*The software can be wonky to say the least. There were numerous times that the software would thing that either the UPS wasn't connected or the PowerPanel Service was not started/was not able to start. PowerPanel service was set to Automatic, when Win 7 loads & the USB cable was always plugged into both the UPS & a USB port in the rear of the case. I had to unplug the USB data cable from the UPS to the back of my tower, end the PowerPanel Software from Task Manager, plug the USB cable back in & restart PowerPanel by opening it from the Programs menu. All so Windows 7 Home Premium 64-bit would say, "Your UPS is correctly connected" & actually start to register data & be usable.
*Otherwise, nothing gets monitored/logged, there is no cumulative data on operating cost, a neat feature. When I had to reinstall the OS, PowerPanel didn't work at all. I had to get an WAY old version (like 1.18 or something, the current at the time was 2.15 or 2.16) which worked. Updating the software while keeping the old version's service enabled was the only way to get it to work.
*I'm now running Kubuntu 19.04 in my new Z390 build & it's not supported (or at least it's such an out of date version, I can't get it to install) so...
Overall Review: *Yes I would recommend this UPS, especially if you happen to get it on sale, which I was lucky enough to do & managed to score this unit for $99.50 shipped in September of 2018. It arrived a day early, too & was sitting there waiting when I came home from work. Good thing the Brown Truck UPS guy set it where it was mostly out of sight.
*Full Disclosure here: I purchased a different CyberPower UPS from a brick & mortar retailer, who shall remain nameless because Newegg doesn't like name dropping of other stores (even if they share a name with a grocery store), however that particular UPS was not Pure Sine Wave, it was the Simulated Sine Wave. Just for giggles I attempted to test it out, but the UPS wouldn't play nice. My PSU at the time was a Corsair CS550M 80+ Gold rated with Active PFC. If it had let me fire up the PC, chances were good it would not provide protection & would have failed the "Hold your breath & pull the plug" test.
Pros: The layout inside of the case is meticulously thought out, as though Monk were in charge of making the cleanest build possible in a case. This is both good & slightly bad, but not enough to deduct an egg.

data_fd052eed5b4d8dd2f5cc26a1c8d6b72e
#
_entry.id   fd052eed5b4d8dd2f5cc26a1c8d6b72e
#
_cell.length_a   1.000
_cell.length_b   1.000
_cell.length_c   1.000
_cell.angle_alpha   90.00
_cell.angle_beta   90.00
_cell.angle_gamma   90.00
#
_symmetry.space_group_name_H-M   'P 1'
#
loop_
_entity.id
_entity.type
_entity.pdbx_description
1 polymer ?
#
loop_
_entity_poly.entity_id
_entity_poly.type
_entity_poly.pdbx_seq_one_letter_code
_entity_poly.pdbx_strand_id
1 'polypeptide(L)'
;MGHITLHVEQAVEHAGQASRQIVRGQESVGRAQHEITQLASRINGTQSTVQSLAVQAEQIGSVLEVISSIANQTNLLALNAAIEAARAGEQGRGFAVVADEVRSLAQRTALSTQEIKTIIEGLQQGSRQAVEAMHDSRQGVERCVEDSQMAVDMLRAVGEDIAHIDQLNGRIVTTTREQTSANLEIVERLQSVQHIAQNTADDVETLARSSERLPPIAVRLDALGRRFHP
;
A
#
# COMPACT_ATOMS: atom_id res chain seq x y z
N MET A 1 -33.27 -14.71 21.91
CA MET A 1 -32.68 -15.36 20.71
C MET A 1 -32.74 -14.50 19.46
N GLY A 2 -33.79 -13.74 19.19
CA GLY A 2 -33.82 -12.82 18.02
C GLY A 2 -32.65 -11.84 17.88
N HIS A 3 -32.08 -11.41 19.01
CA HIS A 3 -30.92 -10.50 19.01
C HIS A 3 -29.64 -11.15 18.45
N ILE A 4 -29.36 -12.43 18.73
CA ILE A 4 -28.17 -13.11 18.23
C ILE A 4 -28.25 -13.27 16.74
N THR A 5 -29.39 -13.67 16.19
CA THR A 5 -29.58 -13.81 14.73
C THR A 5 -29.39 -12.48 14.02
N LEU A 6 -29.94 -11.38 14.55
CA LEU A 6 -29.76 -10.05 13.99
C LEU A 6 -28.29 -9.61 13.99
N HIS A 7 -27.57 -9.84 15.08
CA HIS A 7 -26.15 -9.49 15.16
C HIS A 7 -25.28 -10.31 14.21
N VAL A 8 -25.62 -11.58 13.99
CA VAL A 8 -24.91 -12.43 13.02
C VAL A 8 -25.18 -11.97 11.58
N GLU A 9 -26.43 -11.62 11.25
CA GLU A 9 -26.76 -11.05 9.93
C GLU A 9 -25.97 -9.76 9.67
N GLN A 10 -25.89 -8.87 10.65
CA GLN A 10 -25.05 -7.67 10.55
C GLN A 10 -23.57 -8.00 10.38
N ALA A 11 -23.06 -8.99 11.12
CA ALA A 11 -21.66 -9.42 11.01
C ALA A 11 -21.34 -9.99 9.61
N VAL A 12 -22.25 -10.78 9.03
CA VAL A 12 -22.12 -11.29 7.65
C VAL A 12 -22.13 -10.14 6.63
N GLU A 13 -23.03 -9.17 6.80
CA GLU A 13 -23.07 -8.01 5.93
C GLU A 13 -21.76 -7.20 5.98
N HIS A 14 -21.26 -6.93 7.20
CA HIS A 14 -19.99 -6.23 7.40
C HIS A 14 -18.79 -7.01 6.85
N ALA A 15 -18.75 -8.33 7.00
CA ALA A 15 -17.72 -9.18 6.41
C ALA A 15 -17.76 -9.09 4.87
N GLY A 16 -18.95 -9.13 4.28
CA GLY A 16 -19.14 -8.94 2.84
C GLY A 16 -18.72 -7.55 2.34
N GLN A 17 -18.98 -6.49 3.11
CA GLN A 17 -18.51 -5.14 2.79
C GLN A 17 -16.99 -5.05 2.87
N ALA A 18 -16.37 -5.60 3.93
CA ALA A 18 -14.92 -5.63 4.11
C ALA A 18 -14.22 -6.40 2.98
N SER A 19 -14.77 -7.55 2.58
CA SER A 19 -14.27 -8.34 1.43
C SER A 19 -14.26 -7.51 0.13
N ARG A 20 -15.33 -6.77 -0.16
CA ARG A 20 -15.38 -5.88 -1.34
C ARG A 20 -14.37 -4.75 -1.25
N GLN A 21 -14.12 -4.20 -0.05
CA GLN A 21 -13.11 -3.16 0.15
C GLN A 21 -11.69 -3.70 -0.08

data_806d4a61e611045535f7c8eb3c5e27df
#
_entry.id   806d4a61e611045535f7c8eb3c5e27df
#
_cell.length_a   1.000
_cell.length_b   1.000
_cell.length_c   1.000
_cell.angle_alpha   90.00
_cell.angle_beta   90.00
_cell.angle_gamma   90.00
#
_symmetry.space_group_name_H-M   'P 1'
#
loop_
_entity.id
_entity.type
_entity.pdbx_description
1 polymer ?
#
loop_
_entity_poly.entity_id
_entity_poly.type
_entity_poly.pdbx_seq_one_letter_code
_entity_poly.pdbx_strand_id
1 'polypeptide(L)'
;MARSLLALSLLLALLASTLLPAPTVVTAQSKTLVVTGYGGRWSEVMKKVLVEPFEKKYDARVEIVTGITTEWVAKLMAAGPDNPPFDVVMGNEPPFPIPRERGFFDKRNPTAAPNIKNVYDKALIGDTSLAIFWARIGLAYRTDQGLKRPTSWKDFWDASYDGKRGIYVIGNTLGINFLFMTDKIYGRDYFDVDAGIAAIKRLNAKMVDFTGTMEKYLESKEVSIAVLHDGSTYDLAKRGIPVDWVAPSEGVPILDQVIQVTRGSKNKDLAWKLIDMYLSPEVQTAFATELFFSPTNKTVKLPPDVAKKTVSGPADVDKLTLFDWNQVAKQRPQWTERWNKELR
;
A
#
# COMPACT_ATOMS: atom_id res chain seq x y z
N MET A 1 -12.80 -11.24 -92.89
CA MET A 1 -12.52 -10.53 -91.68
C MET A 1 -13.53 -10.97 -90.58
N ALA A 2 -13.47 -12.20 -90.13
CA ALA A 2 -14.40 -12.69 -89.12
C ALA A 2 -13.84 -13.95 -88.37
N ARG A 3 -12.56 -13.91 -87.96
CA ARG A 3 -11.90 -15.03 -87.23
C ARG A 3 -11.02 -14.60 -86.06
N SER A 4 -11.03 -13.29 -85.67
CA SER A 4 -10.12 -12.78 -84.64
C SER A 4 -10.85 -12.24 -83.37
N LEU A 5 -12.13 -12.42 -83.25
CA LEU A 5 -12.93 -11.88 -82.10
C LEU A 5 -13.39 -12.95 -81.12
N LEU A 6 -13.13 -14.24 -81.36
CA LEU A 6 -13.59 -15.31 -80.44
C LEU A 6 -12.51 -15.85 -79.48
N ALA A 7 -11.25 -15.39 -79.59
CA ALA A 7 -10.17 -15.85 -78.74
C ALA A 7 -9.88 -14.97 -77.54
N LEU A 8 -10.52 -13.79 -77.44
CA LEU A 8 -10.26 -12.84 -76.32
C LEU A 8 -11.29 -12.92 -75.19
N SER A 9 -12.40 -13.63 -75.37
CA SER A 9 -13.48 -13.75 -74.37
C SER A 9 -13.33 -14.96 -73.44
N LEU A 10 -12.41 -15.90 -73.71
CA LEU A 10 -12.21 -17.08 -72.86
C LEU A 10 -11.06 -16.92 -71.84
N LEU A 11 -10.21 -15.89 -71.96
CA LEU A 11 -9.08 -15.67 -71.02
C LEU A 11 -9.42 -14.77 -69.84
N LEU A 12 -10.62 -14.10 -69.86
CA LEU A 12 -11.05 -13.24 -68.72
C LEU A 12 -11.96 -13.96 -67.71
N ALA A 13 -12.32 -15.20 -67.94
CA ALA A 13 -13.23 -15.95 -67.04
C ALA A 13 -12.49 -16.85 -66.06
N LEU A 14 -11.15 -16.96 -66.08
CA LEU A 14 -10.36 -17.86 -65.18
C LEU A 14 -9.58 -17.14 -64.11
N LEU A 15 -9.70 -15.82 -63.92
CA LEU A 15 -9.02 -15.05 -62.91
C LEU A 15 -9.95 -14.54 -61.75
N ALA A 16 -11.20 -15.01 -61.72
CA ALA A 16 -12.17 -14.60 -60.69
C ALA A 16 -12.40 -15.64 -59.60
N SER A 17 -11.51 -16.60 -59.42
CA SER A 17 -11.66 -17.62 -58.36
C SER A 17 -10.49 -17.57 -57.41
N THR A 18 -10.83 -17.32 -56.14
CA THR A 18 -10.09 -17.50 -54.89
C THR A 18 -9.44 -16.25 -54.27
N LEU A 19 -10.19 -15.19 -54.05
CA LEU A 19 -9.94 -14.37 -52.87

So beautiful that when I freed it from the box I just stared at it for about 8 minutes before I snapped out of it & grabbed my camera to take some pictures of it.
Packaging is top notch! The case is nestled into molded-foam surrounds that fully cover the ends of the case with the case itself wrapped neatly inside of a black nylon bag to prevent damage during shipping. The full sheet of tempered glass has 1mm thick plastic protective film on both sides of the glass panel. Foam & absorbent rubber lines the border of the panel on the inside, preventing rattle & helping to keep the case sealed for an excellent thermal environment. The black border visible from outside of the case, conceals that material as well as the latching mechanism, which once again employs the use of magnets at the top & bottom corners of the glass panel, instead of the more common & frankly noise-prone method of securing the panel with thumbscrews, which require drilling holes in the glass & compromising strength at those corners.
The accessories box is in a cutout on the top so upon opening the main box it is the first thing you see after pulling aside the little "sheet" of material laid between the flaps & the protective garb. I was excited, but restrained, after all my knife is kept wickedly sharp, & easily parted the three layers of heavy duty packing tape like it wasn't even there. The box holds all the accessories, brilliantly located inside the four HDD bays, making for a very impressive & efficient use of space. These are the guys you want to help when you move! It's that good.